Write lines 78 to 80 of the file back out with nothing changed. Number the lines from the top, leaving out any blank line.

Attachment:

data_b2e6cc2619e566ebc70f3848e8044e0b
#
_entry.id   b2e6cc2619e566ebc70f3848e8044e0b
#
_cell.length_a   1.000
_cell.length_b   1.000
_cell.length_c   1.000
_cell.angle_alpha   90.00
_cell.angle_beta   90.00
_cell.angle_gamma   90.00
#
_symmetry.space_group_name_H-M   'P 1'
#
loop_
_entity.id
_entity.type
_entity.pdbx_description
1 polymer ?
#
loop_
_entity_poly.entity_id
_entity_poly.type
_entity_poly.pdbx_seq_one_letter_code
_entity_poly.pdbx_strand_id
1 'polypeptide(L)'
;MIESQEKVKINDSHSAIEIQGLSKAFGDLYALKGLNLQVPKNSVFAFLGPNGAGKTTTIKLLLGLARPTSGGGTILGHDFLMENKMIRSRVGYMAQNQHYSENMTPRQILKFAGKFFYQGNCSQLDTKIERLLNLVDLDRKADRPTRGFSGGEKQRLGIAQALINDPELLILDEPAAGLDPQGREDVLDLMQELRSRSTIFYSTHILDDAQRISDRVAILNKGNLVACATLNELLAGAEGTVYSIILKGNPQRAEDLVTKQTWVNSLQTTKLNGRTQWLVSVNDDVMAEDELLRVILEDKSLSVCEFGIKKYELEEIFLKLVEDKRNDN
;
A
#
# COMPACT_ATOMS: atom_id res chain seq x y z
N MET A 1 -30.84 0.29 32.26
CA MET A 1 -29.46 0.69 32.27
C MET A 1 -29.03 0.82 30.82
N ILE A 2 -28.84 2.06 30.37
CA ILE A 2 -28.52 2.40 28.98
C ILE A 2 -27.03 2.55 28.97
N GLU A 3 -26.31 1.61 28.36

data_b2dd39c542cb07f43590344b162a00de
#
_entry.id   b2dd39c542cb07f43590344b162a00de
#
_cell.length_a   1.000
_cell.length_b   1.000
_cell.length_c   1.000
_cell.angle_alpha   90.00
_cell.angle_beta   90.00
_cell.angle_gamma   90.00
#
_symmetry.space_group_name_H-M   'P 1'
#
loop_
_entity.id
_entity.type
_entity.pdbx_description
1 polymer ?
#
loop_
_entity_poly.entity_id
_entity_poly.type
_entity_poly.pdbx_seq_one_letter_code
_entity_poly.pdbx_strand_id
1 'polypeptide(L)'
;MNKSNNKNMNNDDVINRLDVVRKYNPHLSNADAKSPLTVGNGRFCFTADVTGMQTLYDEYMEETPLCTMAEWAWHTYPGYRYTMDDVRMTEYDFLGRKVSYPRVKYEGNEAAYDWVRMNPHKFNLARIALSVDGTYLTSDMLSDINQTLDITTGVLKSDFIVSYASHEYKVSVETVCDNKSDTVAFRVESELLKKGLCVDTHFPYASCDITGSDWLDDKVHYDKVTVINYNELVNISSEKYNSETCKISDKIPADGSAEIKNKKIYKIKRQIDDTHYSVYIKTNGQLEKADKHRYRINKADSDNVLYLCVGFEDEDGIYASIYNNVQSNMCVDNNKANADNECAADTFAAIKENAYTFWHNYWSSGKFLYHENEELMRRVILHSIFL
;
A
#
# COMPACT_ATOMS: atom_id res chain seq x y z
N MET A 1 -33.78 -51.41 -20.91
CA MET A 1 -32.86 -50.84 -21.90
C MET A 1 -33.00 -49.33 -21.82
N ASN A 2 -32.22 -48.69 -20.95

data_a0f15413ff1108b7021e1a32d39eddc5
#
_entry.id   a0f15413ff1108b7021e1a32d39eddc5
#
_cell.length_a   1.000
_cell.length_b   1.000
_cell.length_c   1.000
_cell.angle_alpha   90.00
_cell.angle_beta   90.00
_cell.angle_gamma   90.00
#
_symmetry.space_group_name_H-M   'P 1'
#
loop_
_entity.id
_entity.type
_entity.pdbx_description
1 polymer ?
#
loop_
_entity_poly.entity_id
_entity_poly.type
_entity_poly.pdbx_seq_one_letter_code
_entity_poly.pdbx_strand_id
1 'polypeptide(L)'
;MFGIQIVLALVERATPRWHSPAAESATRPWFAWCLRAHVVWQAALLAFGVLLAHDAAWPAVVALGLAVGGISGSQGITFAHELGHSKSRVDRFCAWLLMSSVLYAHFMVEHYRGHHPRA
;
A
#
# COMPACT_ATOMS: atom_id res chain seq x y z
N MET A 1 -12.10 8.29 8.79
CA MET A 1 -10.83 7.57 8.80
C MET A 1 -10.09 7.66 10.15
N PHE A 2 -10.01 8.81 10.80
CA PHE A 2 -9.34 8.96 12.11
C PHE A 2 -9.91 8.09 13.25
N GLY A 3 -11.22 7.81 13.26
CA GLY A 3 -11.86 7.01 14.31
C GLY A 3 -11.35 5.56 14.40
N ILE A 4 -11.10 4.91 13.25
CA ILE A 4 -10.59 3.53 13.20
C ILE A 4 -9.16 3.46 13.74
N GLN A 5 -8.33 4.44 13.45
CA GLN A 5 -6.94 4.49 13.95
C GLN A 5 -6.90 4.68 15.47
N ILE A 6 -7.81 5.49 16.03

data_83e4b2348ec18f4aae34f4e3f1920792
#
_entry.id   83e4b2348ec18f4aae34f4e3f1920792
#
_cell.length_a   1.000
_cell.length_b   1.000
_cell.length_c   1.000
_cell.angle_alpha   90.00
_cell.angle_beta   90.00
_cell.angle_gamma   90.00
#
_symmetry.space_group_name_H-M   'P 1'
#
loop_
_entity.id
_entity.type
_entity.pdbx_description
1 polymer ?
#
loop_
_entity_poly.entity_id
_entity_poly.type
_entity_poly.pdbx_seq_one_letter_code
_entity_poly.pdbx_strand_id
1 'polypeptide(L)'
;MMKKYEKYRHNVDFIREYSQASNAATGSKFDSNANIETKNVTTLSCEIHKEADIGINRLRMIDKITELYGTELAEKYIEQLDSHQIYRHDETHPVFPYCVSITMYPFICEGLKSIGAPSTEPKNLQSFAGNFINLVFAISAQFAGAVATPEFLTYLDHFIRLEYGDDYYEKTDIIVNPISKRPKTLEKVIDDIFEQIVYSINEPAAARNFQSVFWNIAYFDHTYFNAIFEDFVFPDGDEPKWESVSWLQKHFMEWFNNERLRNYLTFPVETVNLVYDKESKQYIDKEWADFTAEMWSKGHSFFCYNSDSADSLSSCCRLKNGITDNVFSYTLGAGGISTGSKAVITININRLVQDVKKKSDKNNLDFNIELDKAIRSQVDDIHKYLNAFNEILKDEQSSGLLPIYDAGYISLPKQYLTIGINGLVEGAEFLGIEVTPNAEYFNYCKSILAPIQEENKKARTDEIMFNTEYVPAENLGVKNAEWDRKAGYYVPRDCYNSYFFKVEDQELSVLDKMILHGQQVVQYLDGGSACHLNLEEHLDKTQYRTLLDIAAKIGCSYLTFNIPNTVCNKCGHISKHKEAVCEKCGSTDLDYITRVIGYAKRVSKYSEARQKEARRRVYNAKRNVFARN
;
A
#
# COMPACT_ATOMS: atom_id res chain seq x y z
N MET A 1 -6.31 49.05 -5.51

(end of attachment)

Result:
_cell.length_c   1.000
_cell.angle_alpha   90.00
_cell.angle_beta   90.00